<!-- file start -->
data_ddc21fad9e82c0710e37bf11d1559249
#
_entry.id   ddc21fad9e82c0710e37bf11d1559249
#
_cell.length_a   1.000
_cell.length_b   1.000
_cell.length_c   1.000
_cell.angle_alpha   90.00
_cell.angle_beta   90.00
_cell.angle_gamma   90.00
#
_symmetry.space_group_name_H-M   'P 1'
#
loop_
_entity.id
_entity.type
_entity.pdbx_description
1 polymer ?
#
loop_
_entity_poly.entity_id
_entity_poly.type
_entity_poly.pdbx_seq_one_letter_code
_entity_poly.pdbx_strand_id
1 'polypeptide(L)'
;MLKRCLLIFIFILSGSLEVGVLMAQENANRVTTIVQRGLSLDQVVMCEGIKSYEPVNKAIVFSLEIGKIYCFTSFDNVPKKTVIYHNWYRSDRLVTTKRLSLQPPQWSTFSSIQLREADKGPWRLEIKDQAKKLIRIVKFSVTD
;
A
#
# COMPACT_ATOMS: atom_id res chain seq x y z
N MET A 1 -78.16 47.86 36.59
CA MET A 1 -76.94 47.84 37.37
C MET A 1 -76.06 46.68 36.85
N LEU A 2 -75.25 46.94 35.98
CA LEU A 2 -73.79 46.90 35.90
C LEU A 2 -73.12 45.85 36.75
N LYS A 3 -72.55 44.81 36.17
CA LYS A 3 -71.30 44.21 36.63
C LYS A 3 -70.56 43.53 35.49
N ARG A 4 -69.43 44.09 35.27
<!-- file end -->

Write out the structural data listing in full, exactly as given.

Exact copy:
data_ddc21fad9e82c0710e37bf11d1559249
#
_entry.id   ddc21fad9e82c0710e37bf11d1559249
#
_cell.length_a   1.000
_cell.length_b   1.000
_cell.length_c   1.000
_cell.angle_alpha   90.00
_cell.angle_beta   90.00
_cell.angle_gamma   90.00
#
_symmetry.space_group_name_H-M   'P 1'
#
loop_
_entity.id
_entity.type
_entity.pdbx_description
1 polymer ?
#
loop_
_entity_poly.entity_id
_entity_poly.type
_entity_poly.pdbx_seq_one_letter_code
_entity_poly.pdbx_strand_id
1 'polypeptide(L)'
;MLKRCLLIFIFILSGSLEVGVLMAQENANRVTTIVQRGLSLDQVVMCEGIKSYEPVNKAIVFSLEIGKIYCFTSFDNVPKKTVIYHNWYRSDRLVTTKRLSLQPPQWSTFSSIQLREADKGPWRLEIKDQAKKLIRIVKFSVTD
;
A
#
# COMPACT_ATOMS: atom_id res chain seq x y z
N MET A 1 -78.16 47.86 36.59
CA MET A 1 -76.94 47.84 37.37
C MET A 1 -76.06 46.68 36.85
N LEU A 2 -75.25 46.94 35.98
CA LEU A 2 -73.79 46.90 35.90
C LEU A 2 -73.12 45.85 36.75
N LYS A 3 -72.55 44.81 36.17
CA LYS A 3 -71.30 44.21 36.63
C LYS A 3 -70.56 43.53 35.49
N ARG A 4 -69.43 44.09 35.27